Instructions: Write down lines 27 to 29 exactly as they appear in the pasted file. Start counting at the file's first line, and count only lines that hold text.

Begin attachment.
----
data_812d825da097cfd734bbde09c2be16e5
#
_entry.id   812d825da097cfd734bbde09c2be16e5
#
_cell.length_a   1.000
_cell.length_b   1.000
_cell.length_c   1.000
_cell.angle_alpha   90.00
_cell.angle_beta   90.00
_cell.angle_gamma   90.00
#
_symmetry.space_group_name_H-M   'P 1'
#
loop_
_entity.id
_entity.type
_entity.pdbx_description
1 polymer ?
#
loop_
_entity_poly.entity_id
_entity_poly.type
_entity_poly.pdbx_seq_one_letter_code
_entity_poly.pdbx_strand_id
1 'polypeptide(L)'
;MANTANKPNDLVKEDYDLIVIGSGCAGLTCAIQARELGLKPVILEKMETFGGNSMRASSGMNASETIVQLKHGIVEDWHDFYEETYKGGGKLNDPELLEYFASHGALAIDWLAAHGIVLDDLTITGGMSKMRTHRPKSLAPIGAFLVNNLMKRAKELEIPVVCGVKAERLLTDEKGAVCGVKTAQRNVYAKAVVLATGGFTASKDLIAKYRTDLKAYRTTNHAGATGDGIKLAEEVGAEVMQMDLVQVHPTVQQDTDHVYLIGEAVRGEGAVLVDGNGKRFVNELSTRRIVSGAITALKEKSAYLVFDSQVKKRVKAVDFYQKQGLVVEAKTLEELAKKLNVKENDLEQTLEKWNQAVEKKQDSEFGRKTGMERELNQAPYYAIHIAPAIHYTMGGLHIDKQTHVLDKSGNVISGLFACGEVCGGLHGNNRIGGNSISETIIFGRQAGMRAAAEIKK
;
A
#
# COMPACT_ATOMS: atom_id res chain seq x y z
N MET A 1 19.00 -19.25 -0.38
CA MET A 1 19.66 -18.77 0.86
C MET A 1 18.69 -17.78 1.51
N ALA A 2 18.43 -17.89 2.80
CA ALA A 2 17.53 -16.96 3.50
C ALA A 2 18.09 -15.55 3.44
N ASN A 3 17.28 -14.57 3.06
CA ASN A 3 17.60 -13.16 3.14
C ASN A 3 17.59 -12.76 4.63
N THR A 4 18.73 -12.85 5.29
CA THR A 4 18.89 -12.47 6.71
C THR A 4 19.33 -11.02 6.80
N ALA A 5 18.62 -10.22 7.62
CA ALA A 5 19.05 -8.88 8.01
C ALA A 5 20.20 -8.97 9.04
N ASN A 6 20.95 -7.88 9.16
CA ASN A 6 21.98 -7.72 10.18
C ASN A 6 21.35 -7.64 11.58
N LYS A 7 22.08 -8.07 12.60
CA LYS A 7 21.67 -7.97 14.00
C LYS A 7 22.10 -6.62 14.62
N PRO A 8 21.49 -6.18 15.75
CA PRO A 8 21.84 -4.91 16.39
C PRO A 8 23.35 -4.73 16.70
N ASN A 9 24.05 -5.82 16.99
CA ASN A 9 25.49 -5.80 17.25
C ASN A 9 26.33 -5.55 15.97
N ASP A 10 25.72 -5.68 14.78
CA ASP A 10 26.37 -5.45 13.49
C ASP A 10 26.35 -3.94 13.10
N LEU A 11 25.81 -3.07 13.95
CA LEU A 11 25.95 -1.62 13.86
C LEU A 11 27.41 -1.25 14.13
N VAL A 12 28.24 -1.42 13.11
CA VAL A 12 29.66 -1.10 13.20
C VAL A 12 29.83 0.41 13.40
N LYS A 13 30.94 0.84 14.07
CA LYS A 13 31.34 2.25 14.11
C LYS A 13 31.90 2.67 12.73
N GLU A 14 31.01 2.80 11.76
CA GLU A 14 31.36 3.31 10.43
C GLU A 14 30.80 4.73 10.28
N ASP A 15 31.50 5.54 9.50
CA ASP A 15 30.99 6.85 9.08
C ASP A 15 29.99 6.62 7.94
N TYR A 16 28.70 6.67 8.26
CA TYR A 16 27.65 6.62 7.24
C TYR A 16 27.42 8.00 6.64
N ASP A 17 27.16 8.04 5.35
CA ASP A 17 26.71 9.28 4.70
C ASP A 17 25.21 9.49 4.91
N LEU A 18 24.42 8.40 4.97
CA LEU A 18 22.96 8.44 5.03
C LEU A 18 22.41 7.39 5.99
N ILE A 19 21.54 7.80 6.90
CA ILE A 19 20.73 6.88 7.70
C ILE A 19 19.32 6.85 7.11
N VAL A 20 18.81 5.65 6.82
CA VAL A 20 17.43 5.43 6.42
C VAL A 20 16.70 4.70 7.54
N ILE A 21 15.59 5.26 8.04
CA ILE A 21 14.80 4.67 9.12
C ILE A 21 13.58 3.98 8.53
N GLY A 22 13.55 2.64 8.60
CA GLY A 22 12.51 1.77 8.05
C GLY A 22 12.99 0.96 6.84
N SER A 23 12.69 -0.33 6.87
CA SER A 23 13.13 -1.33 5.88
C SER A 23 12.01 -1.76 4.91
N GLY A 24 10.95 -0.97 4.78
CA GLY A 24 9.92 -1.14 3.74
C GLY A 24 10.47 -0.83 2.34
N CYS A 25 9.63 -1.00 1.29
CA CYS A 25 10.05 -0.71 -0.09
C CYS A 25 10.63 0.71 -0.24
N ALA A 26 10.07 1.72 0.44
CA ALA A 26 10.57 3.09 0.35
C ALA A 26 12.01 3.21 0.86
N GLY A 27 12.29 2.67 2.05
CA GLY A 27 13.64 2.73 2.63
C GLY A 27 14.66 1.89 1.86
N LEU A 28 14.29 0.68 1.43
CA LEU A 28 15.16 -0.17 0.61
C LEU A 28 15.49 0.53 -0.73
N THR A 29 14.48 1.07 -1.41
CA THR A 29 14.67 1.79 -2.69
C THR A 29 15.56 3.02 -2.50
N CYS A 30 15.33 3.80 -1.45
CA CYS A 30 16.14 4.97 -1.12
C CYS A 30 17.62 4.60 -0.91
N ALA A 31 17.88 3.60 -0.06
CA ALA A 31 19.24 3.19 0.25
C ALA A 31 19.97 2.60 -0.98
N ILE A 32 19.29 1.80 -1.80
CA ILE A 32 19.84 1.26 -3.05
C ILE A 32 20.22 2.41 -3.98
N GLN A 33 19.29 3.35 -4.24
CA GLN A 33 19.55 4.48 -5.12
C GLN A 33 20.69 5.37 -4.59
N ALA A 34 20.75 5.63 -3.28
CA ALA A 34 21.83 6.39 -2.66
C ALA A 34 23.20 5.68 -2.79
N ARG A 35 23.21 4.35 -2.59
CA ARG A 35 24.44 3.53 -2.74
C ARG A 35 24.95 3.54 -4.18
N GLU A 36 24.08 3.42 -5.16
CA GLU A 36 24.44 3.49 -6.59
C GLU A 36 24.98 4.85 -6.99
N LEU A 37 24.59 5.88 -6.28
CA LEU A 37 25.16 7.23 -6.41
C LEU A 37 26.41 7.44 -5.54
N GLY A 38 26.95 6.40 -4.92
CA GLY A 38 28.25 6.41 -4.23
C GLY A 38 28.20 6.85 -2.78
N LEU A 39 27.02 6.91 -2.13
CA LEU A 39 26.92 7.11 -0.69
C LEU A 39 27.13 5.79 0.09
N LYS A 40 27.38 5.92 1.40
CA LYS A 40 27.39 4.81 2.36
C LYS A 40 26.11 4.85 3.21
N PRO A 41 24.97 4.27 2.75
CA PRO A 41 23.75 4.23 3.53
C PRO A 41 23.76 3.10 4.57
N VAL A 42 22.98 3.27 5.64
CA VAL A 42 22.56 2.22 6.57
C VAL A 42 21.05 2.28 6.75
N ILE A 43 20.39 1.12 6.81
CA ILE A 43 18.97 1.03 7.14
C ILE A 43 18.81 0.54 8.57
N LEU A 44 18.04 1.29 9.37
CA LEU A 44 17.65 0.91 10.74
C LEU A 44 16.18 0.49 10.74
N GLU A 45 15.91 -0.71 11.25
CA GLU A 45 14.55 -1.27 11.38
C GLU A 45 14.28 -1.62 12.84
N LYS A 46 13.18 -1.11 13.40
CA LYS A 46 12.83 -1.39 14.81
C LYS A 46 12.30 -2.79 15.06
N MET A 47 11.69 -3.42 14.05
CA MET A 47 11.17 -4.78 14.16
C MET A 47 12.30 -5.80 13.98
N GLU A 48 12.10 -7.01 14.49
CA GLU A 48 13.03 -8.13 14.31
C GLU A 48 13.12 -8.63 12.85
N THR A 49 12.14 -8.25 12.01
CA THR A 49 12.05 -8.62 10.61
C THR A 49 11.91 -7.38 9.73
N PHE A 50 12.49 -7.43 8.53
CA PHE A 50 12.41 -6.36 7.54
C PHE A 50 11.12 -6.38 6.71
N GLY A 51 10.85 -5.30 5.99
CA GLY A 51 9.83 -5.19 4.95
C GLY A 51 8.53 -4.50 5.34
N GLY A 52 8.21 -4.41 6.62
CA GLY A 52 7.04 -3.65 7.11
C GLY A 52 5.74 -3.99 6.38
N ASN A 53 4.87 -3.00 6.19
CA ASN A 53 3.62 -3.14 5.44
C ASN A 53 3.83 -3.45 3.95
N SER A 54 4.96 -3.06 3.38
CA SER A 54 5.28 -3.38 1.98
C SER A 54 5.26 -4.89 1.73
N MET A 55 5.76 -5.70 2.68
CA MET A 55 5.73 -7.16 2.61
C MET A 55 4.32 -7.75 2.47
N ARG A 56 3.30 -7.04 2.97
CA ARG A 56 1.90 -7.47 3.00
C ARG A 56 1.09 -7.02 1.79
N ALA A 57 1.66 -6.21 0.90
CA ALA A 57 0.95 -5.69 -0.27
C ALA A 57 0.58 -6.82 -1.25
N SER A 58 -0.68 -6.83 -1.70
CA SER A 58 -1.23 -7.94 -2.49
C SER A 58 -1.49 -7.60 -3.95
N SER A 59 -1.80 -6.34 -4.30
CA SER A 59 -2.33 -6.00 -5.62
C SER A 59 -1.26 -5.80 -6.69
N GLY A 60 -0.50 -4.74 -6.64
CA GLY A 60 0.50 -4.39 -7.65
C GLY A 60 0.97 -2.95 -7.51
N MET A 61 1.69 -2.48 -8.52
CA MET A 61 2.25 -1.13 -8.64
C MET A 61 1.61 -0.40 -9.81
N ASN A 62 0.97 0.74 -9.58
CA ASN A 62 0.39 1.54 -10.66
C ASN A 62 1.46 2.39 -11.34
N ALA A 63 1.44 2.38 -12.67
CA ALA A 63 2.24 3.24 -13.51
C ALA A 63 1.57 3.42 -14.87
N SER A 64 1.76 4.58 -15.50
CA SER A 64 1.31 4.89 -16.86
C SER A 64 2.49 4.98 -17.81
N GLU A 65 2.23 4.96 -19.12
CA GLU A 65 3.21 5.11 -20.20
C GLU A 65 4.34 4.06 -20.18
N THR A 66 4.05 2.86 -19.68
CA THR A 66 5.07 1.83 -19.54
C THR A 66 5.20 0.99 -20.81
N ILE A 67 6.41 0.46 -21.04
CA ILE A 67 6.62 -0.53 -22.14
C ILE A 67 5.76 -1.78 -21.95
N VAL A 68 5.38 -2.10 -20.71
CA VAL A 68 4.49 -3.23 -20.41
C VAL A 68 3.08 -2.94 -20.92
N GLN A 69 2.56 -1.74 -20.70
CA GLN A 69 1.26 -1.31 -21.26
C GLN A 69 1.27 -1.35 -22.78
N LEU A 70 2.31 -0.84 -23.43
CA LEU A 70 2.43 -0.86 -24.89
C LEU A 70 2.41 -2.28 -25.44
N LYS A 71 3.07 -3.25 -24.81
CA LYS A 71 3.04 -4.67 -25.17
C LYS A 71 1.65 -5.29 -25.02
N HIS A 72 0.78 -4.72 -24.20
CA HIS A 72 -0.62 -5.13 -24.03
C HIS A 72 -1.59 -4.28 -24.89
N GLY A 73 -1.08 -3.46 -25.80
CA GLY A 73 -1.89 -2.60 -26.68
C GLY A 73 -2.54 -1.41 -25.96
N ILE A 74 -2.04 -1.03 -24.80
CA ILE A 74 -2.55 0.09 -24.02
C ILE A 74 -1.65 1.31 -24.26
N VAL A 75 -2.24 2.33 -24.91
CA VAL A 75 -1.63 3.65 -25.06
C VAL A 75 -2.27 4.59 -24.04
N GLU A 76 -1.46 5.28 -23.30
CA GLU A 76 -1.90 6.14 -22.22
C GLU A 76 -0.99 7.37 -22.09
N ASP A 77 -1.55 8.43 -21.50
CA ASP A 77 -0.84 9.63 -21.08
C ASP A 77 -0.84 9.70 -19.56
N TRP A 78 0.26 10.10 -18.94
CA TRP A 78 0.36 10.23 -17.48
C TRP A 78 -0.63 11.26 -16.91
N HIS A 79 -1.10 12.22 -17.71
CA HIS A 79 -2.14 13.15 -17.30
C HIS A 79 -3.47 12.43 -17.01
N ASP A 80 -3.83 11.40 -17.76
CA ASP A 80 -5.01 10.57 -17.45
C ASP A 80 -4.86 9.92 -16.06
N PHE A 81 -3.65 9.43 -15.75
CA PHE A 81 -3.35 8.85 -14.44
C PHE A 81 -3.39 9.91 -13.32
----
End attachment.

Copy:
;
A
#